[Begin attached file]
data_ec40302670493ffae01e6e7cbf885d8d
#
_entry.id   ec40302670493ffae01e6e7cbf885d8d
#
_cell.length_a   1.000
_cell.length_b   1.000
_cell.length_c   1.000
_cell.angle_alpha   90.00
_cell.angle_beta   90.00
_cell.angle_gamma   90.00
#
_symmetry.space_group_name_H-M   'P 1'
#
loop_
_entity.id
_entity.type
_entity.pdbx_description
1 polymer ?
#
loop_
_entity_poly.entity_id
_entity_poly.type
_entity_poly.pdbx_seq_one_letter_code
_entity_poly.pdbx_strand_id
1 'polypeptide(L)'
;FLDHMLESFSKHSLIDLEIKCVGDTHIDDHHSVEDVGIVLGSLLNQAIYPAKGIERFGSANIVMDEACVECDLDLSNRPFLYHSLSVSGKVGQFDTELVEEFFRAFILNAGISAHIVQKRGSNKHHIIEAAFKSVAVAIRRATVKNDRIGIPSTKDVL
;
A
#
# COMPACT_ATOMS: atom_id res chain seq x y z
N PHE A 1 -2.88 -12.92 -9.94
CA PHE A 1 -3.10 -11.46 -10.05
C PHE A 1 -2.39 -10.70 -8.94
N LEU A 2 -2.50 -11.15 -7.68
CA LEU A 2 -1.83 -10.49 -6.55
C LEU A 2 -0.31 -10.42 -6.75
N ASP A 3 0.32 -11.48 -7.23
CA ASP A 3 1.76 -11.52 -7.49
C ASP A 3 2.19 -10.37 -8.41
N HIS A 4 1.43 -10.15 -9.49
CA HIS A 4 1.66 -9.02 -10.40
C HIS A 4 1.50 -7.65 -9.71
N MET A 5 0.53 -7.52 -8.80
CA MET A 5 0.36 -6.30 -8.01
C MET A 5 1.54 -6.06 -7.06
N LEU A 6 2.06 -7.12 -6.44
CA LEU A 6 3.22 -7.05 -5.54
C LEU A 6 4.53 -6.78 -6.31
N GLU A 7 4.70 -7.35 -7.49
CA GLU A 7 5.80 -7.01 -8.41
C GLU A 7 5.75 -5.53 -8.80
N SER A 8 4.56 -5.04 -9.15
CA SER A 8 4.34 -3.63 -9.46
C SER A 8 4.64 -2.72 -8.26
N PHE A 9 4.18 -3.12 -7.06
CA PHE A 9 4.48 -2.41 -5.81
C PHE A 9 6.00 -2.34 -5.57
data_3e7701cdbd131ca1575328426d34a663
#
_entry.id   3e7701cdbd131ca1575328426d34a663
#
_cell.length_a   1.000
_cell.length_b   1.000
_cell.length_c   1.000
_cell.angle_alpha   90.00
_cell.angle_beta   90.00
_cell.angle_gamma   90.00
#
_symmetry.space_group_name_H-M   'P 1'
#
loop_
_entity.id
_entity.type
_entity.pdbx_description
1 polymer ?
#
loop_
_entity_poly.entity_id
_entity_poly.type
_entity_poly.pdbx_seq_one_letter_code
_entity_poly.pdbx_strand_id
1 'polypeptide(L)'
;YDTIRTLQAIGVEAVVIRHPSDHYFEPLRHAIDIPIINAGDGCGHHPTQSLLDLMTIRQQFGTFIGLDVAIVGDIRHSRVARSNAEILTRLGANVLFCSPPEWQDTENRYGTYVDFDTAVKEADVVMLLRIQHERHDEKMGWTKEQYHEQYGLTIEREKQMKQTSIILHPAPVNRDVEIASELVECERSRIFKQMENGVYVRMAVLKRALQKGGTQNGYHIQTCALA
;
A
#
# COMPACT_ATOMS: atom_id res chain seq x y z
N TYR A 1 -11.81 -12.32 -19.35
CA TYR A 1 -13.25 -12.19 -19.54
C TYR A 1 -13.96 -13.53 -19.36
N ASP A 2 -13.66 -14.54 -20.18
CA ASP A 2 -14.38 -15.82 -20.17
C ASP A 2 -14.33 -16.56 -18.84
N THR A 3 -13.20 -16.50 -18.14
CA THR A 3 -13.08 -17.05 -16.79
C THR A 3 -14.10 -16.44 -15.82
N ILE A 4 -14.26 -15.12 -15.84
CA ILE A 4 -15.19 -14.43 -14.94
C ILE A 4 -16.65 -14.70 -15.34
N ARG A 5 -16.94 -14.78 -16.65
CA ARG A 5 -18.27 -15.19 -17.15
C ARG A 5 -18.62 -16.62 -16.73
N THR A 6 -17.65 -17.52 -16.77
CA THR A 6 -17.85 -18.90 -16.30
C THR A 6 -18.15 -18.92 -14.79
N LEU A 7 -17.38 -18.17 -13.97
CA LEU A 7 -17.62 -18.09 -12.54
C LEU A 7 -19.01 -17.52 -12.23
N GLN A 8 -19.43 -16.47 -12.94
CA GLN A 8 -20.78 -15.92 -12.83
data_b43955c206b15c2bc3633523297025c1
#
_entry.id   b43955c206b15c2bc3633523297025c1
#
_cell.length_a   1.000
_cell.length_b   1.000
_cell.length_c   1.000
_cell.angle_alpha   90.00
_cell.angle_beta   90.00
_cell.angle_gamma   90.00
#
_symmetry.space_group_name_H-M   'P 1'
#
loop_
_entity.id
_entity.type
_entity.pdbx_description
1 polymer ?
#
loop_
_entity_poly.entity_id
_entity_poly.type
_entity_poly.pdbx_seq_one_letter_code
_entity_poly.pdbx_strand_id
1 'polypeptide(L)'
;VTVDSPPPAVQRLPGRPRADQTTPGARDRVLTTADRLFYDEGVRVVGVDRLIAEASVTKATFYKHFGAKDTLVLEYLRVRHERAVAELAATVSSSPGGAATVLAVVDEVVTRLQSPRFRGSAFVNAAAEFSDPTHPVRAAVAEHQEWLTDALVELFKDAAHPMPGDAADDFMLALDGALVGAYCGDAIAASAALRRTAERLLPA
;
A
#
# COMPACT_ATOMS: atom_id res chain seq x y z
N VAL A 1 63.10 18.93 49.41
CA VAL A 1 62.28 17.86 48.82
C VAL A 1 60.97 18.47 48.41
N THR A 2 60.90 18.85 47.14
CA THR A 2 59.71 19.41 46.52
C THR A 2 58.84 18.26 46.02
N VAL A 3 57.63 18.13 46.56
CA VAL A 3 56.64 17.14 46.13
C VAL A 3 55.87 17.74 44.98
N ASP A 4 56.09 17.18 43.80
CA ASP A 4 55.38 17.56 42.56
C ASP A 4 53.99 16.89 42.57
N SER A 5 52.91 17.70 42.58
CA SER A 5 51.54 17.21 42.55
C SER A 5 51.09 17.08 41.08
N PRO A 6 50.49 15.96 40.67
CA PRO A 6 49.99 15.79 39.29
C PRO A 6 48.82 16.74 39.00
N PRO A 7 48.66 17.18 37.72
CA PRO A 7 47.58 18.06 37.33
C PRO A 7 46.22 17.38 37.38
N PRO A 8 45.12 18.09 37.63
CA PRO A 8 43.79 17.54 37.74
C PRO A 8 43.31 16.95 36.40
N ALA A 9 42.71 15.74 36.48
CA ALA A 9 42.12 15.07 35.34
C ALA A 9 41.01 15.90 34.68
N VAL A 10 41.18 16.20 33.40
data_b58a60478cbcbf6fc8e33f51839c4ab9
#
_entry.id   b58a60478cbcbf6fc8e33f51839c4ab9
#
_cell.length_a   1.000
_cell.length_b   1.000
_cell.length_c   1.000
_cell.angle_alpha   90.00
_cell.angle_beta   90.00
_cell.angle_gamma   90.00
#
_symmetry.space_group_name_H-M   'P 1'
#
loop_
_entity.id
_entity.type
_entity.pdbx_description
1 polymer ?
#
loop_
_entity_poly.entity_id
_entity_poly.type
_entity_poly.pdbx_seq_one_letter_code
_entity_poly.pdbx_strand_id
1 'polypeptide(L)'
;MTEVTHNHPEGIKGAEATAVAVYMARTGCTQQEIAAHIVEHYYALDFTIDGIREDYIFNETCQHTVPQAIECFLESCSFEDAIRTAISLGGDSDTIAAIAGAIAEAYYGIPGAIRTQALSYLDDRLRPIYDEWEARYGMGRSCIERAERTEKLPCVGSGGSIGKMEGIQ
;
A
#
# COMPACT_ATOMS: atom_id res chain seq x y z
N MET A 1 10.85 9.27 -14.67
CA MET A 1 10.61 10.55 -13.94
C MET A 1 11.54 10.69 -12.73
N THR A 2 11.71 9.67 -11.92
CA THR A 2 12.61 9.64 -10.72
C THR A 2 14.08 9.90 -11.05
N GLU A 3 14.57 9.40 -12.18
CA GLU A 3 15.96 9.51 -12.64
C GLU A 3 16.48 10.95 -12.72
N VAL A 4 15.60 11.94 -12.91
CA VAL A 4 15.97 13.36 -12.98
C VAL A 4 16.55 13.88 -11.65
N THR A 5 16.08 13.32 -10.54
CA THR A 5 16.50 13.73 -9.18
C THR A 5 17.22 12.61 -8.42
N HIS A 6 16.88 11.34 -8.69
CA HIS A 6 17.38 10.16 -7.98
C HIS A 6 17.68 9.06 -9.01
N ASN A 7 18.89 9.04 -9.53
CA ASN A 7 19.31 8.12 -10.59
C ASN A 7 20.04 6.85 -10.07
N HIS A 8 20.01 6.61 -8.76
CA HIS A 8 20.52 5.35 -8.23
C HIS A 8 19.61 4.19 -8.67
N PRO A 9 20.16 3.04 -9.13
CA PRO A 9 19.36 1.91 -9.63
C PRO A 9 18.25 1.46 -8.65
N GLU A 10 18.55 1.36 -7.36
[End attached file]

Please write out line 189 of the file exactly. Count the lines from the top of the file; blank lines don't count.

_entity_poly.entity_id